If you occasionally leak urine when you cough, sneeze, or laugh, or have frequent sudden urges to urinate,then you likely suffer from urinary incontinence. While it can be an embarrassing problem, it’s not an uncommon one. According to U.S. health, about 30 million Americans are affected by urinary incontinence, making it a more common symptom than diabetes and asthma.
While incontinence can have a great impact on day-to-day life; typically it’s only a matter of a simple lifestyle adjustment or some type of medical treatment to help remedy the issue.
The first step to resolving any incontinence issue is determining which type of incontinence you have. There are many types, including:
Stress incontinence: Leaking urine when you exert effort, such as coughing, laughing or sneezing
Urge incontinence: The sudden urge to urinate
Overflow incontinence: Described as the constant dribbling of urine, likely because you don’t completely empty your bladder when you use the restroom
Mixed incontinence: More than one of the above symptoms
Functional incontinence: Occurs typically among older people who have mental and/or physical disorders
Total incontinence: The constant leaking of urine
If you experience any of the aforementioned symptoms, and your incontinence issues are impacting your every day life, it’s time to seek medical attention. You’ll likely be asked to keep a bladder diary to keep record of how often you urinate over a period of time and also be subject to a urinalysis and blood test to better help diagnose your condition and find a remedy. After your doctor has a chance to study your situation more closely, then treatment can be administered. Here’s a look at some of the common treatments for urinary incontinence:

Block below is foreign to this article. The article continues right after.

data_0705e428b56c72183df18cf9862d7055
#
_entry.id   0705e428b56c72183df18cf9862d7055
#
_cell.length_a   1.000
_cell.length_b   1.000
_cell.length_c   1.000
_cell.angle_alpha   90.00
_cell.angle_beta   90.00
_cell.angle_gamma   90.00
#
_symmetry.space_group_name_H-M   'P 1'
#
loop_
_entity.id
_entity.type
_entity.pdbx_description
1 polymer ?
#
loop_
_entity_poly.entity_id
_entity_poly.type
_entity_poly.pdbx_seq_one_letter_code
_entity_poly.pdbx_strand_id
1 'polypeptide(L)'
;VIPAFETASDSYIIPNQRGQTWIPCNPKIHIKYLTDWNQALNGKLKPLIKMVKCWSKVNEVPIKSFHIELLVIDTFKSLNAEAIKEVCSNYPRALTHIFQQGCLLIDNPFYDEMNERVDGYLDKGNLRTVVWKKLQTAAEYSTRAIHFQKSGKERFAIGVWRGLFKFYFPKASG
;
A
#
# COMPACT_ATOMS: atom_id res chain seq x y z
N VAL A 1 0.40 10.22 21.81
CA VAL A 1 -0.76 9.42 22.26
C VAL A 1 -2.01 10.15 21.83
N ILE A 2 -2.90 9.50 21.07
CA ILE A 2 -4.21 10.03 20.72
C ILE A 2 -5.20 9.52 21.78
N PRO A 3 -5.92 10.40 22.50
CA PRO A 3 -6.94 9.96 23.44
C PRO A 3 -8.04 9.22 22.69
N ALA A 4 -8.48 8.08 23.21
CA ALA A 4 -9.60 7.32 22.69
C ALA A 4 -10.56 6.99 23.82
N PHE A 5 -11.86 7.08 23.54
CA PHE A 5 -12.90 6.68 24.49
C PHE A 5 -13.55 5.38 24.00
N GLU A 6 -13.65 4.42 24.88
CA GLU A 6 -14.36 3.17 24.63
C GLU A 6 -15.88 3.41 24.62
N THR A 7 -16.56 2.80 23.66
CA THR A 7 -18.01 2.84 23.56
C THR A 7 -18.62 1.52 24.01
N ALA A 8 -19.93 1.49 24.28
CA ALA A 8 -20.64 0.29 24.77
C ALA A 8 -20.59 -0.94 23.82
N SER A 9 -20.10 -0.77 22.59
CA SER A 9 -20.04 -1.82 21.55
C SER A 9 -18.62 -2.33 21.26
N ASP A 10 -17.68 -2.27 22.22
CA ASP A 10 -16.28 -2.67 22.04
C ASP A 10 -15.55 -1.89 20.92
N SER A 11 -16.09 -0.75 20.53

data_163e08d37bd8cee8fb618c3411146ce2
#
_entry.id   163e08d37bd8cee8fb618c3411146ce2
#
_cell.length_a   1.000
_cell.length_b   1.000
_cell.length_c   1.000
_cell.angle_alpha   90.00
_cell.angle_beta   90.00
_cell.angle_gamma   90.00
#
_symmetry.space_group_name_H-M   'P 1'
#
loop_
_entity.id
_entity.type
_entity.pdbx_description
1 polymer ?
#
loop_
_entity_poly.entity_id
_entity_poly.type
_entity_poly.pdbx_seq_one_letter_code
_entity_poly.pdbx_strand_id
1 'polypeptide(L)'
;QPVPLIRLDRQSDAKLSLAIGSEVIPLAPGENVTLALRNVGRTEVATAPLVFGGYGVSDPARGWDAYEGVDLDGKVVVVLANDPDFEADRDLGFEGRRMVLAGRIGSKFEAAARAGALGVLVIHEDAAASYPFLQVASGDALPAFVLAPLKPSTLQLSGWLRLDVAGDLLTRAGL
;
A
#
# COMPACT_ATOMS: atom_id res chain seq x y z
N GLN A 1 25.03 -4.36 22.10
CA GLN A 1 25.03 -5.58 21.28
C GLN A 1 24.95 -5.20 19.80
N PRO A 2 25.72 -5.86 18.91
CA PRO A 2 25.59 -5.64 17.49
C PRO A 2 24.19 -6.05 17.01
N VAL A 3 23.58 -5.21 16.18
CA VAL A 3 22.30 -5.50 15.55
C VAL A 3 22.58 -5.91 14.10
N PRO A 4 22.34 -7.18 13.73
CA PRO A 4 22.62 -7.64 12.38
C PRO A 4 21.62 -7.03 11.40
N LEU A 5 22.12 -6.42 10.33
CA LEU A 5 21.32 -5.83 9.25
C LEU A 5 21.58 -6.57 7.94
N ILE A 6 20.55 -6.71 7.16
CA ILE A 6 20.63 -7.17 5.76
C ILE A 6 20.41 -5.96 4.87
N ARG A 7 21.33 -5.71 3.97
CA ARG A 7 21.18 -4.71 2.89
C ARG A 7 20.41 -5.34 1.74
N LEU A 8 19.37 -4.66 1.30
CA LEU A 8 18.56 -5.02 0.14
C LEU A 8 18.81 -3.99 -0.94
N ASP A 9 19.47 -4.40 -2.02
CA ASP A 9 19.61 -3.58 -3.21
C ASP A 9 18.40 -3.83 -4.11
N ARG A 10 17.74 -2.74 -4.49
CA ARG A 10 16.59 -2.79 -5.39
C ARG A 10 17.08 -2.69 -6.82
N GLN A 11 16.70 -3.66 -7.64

Bladder training: For less severe cases, this type of training teaches people to delay urination whenever they have the sudden urge to go. The end goal of bladder training is to gradually extend the time between bathroom trips.
Dieting: Sometimes, all you need to do to cure incontinence problems is cut back from drinking so many fluids, especially caffeine and alcohol, cut back on the amount of acidic food you eat and exercise more.
Exercise: Incontinence problems can stem from a weak bladder. Doing pelvic muscle exercises can help strengthen these muscles that help control urination.
Medication: Your doctor may prescribe medication that can help control an overactive bladder. These medications are typically administered in conjunction with behavioral therapies such as bladder training so eventually people will no longer be dependent on the medication.
While the aforementioned are the remedies to treat minor to moderate cases of incontinence, there are more severe cases of the condition that call for further treatment:
Urethra inserts: These disposable devices are inserted into the urethra to effectively plug it from leaking urine during certain activities or during certain periods of the day.
Surgery: A sling procedure, bladder neck suspension and surgically inserting an artificial urinary sphincter are all common surgical procedures that can be implemented to solve an incontinence issue.
While incontinence may be an embarrassing medical condition, it’s not an uncommon one. So if it’s impacting your daily life, don’t be afraid to see your doctor and get the treatment to overcome the condition today.